Our feet impact Mother Earth when we engage in trail running; our feet float atop Mother Earth when snow running. This is in part why Ilg coined snowshoeing our “Silent Sport.”

Spafford emphasized the importance of understanding that when first making the transition to snowshoeing it will take considerably longer and more effort to cover the same distance than it will while trail running. A training log is useful but he recommended tracking time versus miles.

Noble truths

Ilg maintains that trail runners who implement snow running will reap a multitude of benefits that will empower their lives and trail running long after the snow has melted. He offers “3 Noble Truths” along the path of snow running. Read more about these “Truths” in his upcoming “Running on Water” column.

Run softer, not harder

Sport snowshoeing is light both on your joints and the planet. This sport is about suppleness and finesse not rigidity and power. It is about humility not ego. Snow running is about flotation versus muscling through the snow. It is about releasing your expressive self versus conquering something. Think fluidity and freedom.  Think yin versus yang. Never fight the snow.

Amplify or bust

Snow running is about precision. Biomechanical rigidity or complacency will spell your snowshoeing demise in a heartbeat no matter your physical condition or amount of technologically-oriented equipment and gear. Immediate and consistent amplification of running biomechanics must implemented or else your snowshoe running endeavor will soon become a losing proposition. Mother Nature always prevails.

Core development

Yoga is the union of mind and body. The key to your snow running prowess lies within your core — physically and spiritually. Yoga and snowshoeing humble us and mercilessly attack our weakest links by design. Yoga and running require breath and postural awareness while dancing the precipice of pain. Yoga practice will unlock the pelvic region and open the doors to deeper, more refined training of your mind and stabilize your core. Allow your “True Nature” to flow through each footfall, arm swing, inhalation, and exhalation.

Discipline means learning. These running disciplines teach us a lot about ourselves. Trail running offers a magnitude of intrinsic and intangible rewards far beyond the scope of sport performance. Kinesthetic training is often overlooked as the key ingredient to athletic success — whether a podium finish or cultivating personal growth.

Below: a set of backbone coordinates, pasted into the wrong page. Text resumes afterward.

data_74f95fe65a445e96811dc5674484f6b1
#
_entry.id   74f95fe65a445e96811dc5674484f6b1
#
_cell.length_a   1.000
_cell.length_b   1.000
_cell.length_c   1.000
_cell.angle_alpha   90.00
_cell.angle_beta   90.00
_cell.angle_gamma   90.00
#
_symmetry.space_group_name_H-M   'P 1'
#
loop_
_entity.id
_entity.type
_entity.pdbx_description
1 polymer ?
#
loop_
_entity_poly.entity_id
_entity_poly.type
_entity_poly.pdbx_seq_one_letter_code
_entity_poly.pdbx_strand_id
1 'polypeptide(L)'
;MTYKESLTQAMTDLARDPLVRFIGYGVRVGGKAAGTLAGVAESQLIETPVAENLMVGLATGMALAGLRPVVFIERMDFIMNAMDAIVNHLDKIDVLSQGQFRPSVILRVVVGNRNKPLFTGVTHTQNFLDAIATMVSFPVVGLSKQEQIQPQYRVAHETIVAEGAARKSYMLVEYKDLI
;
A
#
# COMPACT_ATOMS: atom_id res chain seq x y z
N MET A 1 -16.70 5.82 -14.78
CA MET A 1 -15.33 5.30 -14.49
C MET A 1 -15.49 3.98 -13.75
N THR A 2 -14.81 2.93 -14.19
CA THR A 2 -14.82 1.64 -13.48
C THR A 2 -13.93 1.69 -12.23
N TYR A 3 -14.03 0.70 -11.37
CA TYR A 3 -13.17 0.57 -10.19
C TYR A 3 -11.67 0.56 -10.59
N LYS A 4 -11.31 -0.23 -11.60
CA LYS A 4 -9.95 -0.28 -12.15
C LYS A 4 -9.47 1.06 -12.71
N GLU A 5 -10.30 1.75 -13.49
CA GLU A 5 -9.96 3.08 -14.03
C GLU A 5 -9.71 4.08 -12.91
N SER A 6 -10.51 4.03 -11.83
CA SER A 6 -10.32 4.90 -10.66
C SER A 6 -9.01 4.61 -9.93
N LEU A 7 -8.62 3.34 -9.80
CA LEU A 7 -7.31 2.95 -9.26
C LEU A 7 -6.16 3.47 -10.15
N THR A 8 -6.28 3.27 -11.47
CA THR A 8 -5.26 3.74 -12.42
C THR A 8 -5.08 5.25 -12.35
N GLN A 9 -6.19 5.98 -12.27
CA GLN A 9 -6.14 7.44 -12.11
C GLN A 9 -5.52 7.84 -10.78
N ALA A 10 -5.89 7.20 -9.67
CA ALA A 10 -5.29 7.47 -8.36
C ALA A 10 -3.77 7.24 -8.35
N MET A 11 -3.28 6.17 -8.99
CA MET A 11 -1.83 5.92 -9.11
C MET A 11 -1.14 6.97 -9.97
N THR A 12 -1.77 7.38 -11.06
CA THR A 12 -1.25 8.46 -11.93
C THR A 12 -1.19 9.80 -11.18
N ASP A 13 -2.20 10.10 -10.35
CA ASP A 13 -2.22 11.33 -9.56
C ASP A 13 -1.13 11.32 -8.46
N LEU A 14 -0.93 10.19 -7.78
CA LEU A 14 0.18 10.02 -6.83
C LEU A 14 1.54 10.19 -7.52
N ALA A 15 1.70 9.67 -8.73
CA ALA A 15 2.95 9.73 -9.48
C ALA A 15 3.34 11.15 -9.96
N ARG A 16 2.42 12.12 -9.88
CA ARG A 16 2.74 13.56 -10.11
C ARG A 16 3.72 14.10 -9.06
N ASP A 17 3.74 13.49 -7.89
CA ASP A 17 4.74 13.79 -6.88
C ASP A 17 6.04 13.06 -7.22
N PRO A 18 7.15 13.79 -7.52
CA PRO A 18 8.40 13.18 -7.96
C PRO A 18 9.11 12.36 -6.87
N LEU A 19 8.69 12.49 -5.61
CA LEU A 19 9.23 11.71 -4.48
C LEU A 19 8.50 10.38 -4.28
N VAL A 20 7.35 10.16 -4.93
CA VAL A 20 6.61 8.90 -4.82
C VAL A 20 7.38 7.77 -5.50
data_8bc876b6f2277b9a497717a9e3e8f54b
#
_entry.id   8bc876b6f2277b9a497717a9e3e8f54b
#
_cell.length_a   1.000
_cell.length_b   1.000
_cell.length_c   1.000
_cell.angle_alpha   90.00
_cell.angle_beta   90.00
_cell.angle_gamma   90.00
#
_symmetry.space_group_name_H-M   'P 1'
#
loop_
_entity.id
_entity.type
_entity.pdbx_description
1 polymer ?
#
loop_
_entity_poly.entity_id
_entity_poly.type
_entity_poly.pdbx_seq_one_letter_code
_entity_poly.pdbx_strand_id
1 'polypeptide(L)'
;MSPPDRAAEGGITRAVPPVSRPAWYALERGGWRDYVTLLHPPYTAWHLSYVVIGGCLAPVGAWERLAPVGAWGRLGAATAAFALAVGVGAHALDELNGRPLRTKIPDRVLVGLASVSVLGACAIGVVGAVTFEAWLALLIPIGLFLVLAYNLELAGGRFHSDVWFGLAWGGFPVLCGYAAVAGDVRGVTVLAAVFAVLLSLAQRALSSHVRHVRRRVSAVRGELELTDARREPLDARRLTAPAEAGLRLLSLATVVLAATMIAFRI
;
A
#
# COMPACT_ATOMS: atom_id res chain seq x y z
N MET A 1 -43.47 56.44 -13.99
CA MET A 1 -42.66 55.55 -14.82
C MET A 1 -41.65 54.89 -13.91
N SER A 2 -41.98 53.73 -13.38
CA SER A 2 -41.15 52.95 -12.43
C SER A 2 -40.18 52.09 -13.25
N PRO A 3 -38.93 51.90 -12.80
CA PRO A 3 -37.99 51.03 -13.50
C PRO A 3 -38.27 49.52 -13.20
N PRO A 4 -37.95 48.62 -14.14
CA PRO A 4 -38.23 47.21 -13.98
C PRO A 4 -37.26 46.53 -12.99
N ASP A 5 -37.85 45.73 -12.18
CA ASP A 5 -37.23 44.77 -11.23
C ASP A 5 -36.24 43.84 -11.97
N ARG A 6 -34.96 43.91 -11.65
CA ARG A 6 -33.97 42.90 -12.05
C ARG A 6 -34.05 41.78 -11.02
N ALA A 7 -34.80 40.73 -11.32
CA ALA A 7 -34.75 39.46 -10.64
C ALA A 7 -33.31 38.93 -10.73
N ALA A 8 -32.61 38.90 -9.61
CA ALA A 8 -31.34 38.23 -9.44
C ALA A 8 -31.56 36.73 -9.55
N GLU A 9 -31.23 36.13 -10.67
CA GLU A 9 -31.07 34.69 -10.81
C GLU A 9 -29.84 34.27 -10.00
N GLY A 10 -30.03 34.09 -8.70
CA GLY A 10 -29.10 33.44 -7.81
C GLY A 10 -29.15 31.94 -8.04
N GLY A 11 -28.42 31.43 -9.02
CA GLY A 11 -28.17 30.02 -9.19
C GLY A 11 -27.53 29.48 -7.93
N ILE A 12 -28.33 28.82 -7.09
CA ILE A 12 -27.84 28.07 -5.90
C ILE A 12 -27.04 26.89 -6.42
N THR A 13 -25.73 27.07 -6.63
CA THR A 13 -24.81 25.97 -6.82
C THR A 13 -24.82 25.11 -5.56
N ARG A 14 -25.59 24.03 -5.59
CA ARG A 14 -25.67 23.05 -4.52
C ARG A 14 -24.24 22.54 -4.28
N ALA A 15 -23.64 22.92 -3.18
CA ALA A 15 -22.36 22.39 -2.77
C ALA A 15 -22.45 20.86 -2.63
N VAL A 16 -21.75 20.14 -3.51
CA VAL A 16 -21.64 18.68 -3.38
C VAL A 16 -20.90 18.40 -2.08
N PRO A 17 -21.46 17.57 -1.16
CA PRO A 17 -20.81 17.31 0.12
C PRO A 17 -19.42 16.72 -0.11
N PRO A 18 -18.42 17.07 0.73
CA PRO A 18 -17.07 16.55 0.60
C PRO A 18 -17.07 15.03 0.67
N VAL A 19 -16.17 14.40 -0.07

Mindful application of your physical, mental, and spiritual energy through snowshoeing will allow you to merge with the purity of trail running and take your sports performance and life to a higher level.

Discover the essence of running from a new perspective and learn more about yourself in the process.

Republished with permission – Trail Times (American Trail Running Association)

Useful Links

*American Trail Running Association –
*WMAC Snowshoe Series –
*Spafford Health and Adventure –
*United States Snowshoe Association –
*Steve Ilg –
*Dion Snowshoes –

About the author

Jeff Kildahl, Wellness Editor

Jeff Kildahl is a writer, author, wellness consultant and philanthropist advancing preventive health care by synthesizing primary source nutrition and fitness as the principal components of the practice of medicine.

Kildahl is a sponsored vegan ultra-endurance athlete credentialed in bioenergetics, biomechanics, metabolic efficiency™ testing, sport nutrition, and natural medicine. He is a dynamic member of CUBE™ ~ a professional speakers group ~ empowering others to harmonize the "Keys to Living in the Song of Life."

He is the wellness editor at Snowshoe Magazine, United States Snowshoe Association columnist, and contributor to health, fitness and wellness sites, blogs and publications. He is a US-based ultra-endurance athlete and philanthropist for the 100 FOR 100 Movement ~

Kildahl is the creator and president of The Wholistic Edge® ~ a visionary firm providing synergistic solutions to transcend health, performance, and potential in life and sport from the inside out via the principles of Performance Medicine™ ~